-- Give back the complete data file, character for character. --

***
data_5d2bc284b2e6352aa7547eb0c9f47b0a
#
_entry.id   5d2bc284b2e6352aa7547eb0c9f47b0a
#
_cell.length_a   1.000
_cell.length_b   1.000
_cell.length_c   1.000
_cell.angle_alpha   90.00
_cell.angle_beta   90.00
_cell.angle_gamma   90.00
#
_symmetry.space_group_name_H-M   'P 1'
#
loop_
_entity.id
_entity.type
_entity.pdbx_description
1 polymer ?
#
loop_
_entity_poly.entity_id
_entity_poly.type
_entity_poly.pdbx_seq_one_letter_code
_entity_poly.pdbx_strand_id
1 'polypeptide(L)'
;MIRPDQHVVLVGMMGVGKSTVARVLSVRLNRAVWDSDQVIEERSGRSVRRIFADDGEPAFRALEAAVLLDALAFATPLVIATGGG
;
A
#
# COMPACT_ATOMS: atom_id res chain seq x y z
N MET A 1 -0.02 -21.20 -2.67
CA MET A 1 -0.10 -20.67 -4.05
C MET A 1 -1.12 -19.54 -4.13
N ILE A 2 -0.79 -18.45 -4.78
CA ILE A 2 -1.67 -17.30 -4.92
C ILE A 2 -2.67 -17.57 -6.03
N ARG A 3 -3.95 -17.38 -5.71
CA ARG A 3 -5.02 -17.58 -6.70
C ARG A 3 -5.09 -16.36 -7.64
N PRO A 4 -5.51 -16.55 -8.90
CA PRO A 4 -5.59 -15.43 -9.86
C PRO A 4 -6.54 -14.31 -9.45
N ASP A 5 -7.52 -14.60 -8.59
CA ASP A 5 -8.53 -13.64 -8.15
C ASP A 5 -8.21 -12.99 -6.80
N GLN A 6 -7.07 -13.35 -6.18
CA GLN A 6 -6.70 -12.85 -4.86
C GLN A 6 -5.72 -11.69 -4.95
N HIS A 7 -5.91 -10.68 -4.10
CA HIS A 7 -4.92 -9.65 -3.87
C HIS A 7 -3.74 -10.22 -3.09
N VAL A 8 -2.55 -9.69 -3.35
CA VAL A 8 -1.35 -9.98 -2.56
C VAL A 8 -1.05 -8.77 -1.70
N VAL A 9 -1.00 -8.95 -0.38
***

data_5d2bc284b2e6352aa7547eb0c9f47b0a
#
_entry.id   5d2bc284b2e6352aa7547eb0c9f47b0a
#
_cell.length_a   1.000
_cell.length_b   1.000
_cell.length_c   1.000
_cell.angle_alpha   90.00
_cell.angle_beta   90.00
_cell.angle_gamma   90.00
#
_symmetry.space_group_name_H-M   'P 1'
#
loop_
_entity.id
_entity.type
_entity.pdbx_description
1 polymer ?
#
loop_
_entity_poly.entity_id
_entity_poly.type
_entity_poly.pdbx_seq_one_letter_code
_entity_poly.pdbx_strand_id
1 'polypeptide(L)'
;MIRPDQHVVLVGMMGVGKSTVARVLSVRLNRAVWDSDQVIEERSGRSVRRIFADDGEPAFRALEAAVLLDALAFATPLVIATGGG
;
A
#
# COMPACT_ATOMS: atom_id res chain seq x y z
N MET A 1 -0.02 -21.20 -2.67
CA MET A 1 -0.10 -20.67 -4.05
C MET A 1 -1.12 -19.54 -4.13
N ILE A 2 -0.79 -18.45 -4.78
CA ILE A 2 -1.67 -17.30 -4.92
C ILE A 2 -2.67 -17.57 -6.03
N ARG A 3 -3.95 -17.38 -5.71
CA ARG A 3 -5.02 -17.58 -6.70
C ARG A 3 -5.09 -16.36 -7.64
N PRO A 4 -5.51 -16.55 -8.90
CA PRO A 4 -5.59 -15.43 -9.86
C PRO A 4 -6.54 -14.31 -9.45
N ASP A 5 -7.52 -14.60 -8.59
CA ASP A 5 -8.53 -13.64 -8.15
C ASP A 5 -8.21 -12.99 -6.80
N GLN A 6 -7.07 -13.35 -6.18
CA GLN A 6 -6.70 -12.85 -4.86
C GLN A 6 -5.72 -11.69 -4.95
N HIS A 7 -5.91 -10.68 -4.10
CA HIS A 7 -4.92 -9.65 -3.87
C HIS A 7 -3.74 -10.22 -3.09
N VAL A 8 -2.55 -9.69 -3.35
CA VAL A 8 -1.35 -9.98 -2.56
C VAL A 8 -1.05 -8.77 -1.70
N VAL A 9 -1.00 -8.95 -0.38